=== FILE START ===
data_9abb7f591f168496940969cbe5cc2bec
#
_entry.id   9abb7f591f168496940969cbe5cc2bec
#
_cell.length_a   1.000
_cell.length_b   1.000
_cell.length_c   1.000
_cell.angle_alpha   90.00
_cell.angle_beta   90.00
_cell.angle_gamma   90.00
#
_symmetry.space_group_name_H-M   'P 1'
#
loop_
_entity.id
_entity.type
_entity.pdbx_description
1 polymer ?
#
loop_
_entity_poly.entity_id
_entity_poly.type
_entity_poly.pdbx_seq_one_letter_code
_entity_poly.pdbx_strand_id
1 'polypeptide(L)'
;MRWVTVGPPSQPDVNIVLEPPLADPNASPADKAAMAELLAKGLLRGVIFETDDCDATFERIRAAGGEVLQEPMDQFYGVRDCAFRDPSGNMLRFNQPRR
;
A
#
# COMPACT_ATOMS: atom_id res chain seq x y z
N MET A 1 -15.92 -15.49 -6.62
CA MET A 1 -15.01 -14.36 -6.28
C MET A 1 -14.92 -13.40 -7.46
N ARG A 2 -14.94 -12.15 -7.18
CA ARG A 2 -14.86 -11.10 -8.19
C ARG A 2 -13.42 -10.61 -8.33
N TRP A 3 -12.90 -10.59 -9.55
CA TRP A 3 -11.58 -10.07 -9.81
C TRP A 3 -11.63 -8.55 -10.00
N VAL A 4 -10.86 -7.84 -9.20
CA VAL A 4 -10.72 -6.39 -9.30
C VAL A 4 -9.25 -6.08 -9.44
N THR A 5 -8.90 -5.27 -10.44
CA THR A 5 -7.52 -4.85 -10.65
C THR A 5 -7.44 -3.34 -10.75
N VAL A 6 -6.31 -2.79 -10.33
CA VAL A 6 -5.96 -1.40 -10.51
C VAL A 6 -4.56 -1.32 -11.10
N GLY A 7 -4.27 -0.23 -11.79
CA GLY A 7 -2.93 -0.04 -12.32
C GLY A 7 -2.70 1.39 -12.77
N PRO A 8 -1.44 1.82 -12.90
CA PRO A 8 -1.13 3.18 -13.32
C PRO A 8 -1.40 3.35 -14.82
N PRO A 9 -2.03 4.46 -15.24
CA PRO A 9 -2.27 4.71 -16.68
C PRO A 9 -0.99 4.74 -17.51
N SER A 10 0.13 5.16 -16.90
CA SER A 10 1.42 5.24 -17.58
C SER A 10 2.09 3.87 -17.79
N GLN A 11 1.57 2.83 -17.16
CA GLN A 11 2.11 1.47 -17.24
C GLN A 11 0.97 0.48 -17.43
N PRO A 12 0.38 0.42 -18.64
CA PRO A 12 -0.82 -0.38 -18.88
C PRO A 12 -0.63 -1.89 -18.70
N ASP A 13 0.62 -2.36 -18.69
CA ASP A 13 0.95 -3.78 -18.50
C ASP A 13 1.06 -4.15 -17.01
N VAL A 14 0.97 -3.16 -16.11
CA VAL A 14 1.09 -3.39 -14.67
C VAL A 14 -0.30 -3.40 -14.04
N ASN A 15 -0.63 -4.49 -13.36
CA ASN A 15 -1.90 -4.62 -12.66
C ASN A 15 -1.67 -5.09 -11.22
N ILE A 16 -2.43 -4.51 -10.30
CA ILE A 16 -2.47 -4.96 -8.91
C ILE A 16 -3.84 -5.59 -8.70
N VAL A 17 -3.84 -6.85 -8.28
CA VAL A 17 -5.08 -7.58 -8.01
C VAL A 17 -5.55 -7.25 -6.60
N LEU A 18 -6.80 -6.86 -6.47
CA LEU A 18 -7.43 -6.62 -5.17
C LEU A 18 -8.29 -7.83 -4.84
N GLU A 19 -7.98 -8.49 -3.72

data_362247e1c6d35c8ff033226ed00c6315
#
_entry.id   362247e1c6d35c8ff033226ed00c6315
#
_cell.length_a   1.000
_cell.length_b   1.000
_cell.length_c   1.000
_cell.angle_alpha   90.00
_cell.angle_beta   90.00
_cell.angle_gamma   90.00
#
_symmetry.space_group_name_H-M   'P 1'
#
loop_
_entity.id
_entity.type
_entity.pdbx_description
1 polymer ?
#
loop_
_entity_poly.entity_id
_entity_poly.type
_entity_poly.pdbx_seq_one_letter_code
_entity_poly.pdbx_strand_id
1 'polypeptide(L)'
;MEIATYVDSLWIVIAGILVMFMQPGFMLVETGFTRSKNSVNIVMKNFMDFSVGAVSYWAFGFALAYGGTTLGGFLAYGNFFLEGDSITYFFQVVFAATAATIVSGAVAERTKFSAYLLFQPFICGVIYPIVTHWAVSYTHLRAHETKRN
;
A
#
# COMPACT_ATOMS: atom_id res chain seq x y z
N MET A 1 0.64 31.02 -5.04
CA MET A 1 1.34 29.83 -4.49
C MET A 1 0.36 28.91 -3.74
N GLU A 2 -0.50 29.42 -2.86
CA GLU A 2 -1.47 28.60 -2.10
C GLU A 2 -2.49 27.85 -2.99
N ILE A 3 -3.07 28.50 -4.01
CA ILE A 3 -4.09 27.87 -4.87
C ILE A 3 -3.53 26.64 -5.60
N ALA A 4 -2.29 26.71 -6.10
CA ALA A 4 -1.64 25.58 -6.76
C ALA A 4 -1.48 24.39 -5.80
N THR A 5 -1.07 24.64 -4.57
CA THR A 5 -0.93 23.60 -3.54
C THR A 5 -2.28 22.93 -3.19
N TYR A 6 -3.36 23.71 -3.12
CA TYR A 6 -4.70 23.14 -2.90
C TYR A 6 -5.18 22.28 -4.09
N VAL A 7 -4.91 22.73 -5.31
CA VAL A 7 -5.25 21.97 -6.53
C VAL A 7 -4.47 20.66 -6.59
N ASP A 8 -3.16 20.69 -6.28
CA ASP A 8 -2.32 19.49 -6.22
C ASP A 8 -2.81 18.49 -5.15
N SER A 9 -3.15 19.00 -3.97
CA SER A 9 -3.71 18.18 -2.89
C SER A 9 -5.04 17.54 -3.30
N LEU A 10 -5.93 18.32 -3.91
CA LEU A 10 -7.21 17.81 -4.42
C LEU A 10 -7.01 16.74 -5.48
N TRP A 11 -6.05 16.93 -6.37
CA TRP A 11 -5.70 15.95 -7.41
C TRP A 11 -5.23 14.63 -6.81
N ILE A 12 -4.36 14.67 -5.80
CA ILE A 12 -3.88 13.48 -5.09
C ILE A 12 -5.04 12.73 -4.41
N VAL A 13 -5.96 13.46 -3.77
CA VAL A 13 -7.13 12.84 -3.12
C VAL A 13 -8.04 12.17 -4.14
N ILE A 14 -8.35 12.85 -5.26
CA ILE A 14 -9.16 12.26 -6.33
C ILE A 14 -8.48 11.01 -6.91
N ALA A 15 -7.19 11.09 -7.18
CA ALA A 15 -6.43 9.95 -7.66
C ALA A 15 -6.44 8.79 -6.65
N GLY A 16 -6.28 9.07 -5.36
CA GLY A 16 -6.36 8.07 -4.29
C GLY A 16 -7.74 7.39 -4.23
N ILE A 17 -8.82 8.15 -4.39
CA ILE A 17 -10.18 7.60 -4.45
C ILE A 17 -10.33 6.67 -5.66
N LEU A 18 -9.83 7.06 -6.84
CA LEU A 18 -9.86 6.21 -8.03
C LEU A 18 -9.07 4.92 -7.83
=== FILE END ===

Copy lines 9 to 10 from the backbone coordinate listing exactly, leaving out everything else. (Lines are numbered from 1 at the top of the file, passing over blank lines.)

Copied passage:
_cell.angle_beta   90.00
_cell.angle_gamma   90.00